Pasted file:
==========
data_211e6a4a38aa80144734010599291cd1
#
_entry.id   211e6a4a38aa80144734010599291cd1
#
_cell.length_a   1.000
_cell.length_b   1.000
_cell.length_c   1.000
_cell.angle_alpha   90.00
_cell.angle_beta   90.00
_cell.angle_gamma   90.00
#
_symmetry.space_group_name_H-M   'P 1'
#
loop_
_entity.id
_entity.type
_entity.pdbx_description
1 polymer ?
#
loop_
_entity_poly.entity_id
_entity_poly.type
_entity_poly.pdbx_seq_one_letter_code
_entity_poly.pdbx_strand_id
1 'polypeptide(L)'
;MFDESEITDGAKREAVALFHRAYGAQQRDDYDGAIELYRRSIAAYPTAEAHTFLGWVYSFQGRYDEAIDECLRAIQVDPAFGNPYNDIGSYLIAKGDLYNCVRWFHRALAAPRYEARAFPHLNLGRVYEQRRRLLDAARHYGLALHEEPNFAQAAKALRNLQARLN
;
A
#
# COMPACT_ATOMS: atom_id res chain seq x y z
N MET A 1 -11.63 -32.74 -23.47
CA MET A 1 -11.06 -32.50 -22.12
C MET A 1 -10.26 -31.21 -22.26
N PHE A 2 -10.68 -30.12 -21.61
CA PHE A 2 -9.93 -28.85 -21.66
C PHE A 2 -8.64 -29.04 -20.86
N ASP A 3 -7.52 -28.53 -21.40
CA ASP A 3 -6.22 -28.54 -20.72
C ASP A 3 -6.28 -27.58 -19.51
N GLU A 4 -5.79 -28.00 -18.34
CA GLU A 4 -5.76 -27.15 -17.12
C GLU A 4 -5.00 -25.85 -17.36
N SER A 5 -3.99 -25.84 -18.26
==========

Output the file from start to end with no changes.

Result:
data_211e6a4a38aa80144734010599291cd1
#
_entry.id   211e6a4a38aa80144734010599291cd1
#
_cell.length_a   1.000
_cell.length_b   1.000
_cell.length_c   1.000
_cell.angle_alpha   90.00
_cell.angle_beta   90.00
_cell.angle_gamma   90.00
#
_symmetry.space_group_name_H-M   'P 1'
#
loop_
_entity.id
_entity.type
_entity.pdbx_description
1 polymer ?
#
loop_
_entity_poly.entity_id
_entity_poly.type
_entity_poly.pdbx_seq_one_letter_code
_entity_poly.pdbx_strand_id
1 'polypeptide(L)'
;MFDESEITDGAKREAVALFHRAYGAQQRDDYDGAIELYRRSIAAYPTAEAHTFLGWVYSFQGRYDEAIDECLRAIQVDPAFGNPYNDIGSYLIAKGDLYNCVRWFHRALAAPRYEARAFPHLNLGRVYEQRRRLLDAARHYGLALHEEPNFAQAAKALRNLQARLN
;
A
#
# COMPACT_ATOMS: atom_id res chain seq x y z
N MET A 1 -11.63 -32.74 -23.47
CA MET A 1 -11.06 -32.50 -22.12
C MET A 1 -10.26 -31.21 -22.26
N PHE A 2 -10.68 -30.12 -21.61
CA PHE A 2 -9.93 -28.85 -21.66
C PHE A 2 -8.64 -29.04 -20.86
N ASP A 3 -7.52 -28.53 -21.40
CA ASP A 3 -6.22 -28.54 -20.72
C ASP A 3 -6.28 -27.58 -19.51
N GLU A 4 -5.79 -28.00 -18.34
CA GLU A 4 -5.76 -27.15 -17.12
C GLU A 4 -5.00 -25.85 -17.36
N SER A 5 -3.99 -25.84 -18.26